Mapping and microstimulation appear to be the most critical roles in determining target structures and mapping their borders and three dimesional extents (dorsal/ventral, anterior/posterior and medial/lateral extents of the structure). Tremor is analysed by arm and leg muscular activity electromyographic recordings.
Figure 2(A) describes the modulation of stimulation parameters by programming the internal pulse generator. The pulse width and stimulation amplitude are adjustable and comparable to those applied in human patients. Behavioural effects of DBS were examined by observing the changes in animal behaviour. A constant monitoring activity is required . In figure 2(B), pulse generation is being described through stimulating lead in target nucleus (Elder et al., 2004) .
The results of this study prove that DBS leads implantations may be applied in animal models of neurological disorders. These techniques allow scientists to thoroughly reproduce DBS characteristics which are observed in human patients in animal models. These findings further support the idea of DBS effects, where comparisons of results can be made from different laboratories investigating DBS effects in nonhuman models.
There are two positions on animal experiments : some scientists support animal experiments, but some investigators are against animal experiments. Experimenting on animals is only morally acceptable if minimised sufferings are involved in the research and if it benefits to human which cannot be obtained using other methods.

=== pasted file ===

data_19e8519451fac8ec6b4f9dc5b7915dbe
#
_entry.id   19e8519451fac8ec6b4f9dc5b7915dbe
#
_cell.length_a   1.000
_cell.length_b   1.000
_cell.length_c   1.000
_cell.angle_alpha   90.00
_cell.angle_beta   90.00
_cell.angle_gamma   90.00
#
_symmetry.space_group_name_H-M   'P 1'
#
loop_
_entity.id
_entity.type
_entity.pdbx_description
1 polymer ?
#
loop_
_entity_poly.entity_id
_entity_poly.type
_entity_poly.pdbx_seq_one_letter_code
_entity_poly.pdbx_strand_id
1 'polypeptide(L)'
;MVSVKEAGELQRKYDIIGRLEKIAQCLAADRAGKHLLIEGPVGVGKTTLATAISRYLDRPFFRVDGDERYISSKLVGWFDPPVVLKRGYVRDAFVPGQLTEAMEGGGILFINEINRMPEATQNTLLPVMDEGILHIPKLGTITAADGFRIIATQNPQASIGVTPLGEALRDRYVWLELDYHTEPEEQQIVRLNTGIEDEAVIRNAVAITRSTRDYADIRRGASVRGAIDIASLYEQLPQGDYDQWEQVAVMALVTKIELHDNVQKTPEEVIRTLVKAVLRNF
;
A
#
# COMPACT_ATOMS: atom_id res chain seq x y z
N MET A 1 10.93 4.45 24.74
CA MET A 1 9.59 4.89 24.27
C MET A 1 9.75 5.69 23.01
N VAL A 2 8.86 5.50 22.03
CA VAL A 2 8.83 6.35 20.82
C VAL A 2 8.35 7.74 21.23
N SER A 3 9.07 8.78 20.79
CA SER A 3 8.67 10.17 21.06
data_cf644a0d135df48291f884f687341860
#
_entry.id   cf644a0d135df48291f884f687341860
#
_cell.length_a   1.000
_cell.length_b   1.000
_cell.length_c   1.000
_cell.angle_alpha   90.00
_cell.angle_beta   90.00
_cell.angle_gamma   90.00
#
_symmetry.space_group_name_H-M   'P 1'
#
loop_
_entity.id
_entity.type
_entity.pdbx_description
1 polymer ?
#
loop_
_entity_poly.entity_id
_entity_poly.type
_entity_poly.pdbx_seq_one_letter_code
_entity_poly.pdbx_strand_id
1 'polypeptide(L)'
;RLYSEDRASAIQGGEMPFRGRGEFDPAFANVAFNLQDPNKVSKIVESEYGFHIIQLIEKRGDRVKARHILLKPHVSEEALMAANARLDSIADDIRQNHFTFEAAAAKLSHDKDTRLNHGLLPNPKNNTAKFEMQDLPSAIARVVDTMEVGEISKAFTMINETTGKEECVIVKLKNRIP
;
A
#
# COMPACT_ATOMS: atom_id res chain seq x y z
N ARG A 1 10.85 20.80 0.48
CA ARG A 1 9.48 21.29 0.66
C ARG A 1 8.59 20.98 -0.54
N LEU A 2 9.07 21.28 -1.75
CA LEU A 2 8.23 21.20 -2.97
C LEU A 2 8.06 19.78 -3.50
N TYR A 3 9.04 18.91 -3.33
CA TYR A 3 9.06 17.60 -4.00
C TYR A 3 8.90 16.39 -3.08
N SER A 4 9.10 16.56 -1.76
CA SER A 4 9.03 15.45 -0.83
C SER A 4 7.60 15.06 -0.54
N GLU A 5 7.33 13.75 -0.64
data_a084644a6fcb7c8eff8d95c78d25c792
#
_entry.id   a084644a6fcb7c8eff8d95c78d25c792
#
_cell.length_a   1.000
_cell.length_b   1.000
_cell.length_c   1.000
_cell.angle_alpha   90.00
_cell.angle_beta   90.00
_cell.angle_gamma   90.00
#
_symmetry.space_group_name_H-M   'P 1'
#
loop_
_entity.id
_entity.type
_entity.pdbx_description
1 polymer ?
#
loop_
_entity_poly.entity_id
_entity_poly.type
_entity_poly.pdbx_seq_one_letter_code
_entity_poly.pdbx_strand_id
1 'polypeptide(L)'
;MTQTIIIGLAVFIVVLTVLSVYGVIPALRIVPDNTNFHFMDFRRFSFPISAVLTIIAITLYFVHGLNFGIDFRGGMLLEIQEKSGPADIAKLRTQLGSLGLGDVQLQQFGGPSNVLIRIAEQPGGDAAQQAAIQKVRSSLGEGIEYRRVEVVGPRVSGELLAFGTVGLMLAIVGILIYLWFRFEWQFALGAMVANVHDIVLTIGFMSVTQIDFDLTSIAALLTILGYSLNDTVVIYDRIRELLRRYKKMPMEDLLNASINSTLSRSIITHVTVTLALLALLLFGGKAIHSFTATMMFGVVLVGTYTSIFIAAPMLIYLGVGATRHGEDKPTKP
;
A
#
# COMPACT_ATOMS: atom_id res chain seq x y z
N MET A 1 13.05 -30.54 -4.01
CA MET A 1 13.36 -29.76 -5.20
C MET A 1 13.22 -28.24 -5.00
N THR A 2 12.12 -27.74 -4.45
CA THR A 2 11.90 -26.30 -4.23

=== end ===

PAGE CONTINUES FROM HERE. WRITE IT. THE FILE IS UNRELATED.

However, some scientists believe that conducting animal experiments are unacceptable as there are other methods in providing the research results using non-animal models besides causing sufferings to animals. Gluck (1991) concludes : â€œThe use of animals in research should evolve out of a strong sense of ethical self-examination. Ethical self-examination involves a careful self-analysis of one's own personal and scientific motives. Moreover, it requires a recognition of animal suffering and a satisfactory working through of that suffering in terms of one's ethical values.â€Â
The mechanism of DBS is still not fully understood, and many researches are conducted to investigate the DBS effects to human. Some may debate that is unethical to perform this treatment on human patients. If that is the case, should we wait until the solution is fully justified before applying on humans? On the other hand, DBS procedure is ethically justified as it has shown and proves success on animal models which may reduce the risk to the human patients with high potential benefits.
However, there is an inconsistency with this argument. Is it ethically right to apply DBS on human patients when the research of DBS long term effects are still in progress? Do we want to undergo a new type of surgery that may invade the brain really either causing negative or positive responds? Will there be another alternative treatment which is less at risk to replace DBS treatment?
As we all know, Parkinson disease is a progressive neurological disease. Patients cannot afford to wait for years for the research to be completed, before receiving the DBS treatment (Clausen, 2010). So it is ethically right for patients to undergo the most optimum current treatment, which is DBS. However, if there is a better alternative treatment available in future, it would be ethically arguable to perform DBS in human. Although the long term effects of DBS are still not fully understood, it is morally right to carry on with this treatment on patients who are not responding to any other types of drugs, so there will be higher chances of the patients to live a better quality of life.
In conclusion, it is ethically right to implant DBS leads in monkey models of Parkinson disease before conducting the real surgery onto real human patients as a test model to human beings. It is also important to fully understand the fundamentals of neural and brain functions so that the DBS treatment for Parkinson disease is more effective on humans.